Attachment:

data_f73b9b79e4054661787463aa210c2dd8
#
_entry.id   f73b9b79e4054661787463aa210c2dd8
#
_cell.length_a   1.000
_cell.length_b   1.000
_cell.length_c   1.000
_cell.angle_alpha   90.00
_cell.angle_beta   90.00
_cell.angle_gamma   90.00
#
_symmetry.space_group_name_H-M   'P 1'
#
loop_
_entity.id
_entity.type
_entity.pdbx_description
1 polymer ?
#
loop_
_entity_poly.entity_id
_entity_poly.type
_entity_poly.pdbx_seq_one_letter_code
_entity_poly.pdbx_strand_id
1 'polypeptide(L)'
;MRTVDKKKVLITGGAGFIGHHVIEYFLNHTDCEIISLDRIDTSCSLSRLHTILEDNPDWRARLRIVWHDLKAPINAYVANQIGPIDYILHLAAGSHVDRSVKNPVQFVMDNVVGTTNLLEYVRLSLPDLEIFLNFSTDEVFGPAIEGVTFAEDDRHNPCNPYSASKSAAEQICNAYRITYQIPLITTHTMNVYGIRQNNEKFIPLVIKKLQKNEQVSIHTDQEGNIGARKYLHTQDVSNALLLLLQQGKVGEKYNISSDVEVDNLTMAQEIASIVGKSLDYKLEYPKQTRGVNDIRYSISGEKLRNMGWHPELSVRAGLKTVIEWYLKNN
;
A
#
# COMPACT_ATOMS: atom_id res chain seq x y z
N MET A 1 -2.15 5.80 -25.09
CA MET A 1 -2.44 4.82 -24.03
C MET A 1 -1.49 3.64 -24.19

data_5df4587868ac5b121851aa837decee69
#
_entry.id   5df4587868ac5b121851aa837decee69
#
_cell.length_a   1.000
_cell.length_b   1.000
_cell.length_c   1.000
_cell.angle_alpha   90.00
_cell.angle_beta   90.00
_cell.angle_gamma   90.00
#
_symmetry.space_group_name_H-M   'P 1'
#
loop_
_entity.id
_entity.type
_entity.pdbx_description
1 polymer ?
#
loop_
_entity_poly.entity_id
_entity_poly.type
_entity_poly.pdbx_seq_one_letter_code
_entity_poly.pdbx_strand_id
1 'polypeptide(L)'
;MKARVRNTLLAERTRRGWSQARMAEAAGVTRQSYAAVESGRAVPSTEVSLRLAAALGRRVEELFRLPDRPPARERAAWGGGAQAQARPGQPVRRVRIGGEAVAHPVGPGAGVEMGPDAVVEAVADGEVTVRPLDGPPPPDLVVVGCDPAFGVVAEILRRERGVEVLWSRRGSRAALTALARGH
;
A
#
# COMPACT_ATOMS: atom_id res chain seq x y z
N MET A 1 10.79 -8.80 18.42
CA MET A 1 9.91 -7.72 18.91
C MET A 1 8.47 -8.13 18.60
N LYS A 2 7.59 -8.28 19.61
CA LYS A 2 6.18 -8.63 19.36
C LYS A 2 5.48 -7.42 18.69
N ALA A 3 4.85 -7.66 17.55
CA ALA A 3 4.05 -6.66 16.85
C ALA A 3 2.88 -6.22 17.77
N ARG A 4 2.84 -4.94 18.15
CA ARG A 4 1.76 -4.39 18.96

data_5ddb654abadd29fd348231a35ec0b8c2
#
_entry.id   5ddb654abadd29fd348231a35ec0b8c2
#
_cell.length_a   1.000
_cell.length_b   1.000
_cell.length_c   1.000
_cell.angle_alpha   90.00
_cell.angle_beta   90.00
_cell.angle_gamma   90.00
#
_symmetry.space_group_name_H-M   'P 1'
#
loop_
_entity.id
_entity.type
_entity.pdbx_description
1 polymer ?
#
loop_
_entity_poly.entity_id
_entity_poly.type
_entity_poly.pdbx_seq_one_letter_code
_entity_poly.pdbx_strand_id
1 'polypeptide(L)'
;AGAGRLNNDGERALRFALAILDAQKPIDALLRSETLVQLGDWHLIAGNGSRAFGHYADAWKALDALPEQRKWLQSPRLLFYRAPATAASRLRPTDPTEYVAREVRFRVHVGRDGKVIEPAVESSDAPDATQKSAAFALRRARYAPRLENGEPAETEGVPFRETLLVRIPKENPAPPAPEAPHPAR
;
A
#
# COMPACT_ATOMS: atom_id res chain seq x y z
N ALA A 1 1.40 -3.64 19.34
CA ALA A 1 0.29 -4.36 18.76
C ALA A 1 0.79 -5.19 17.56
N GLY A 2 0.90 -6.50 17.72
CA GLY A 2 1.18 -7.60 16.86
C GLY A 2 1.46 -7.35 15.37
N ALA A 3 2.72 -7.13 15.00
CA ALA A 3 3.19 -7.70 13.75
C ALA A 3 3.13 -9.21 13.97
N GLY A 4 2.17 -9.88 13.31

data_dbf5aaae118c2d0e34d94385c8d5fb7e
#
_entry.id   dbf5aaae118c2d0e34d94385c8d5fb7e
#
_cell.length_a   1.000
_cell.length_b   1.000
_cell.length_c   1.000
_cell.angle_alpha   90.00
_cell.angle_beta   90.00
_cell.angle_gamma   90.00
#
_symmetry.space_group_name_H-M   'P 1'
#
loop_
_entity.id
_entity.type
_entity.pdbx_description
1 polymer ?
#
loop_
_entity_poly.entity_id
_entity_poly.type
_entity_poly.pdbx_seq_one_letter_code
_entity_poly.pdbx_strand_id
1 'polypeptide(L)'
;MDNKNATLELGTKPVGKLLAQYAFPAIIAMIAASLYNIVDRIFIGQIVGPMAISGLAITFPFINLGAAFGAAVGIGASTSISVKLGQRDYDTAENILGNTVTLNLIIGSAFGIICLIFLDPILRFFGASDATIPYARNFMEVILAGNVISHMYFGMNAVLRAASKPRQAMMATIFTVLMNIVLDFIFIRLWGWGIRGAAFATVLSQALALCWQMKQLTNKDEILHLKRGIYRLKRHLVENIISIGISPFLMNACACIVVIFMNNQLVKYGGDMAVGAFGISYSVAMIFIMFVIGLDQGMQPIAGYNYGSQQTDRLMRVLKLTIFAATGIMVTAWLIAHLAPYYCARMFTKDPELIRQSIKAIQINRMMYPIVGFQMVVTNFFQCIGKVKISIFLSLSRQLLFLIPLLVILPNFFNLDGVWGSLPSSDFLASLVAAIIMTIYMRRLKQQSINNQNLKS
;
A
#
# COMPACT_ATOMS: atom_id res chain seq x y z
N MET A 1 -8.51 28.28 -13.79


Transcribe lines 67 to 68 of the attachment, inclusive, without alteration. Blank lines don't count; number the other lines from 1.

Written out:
N LYS A 2 7.59 -8.28 19.61
CA LYS A 2 6.18 -8.63 19.36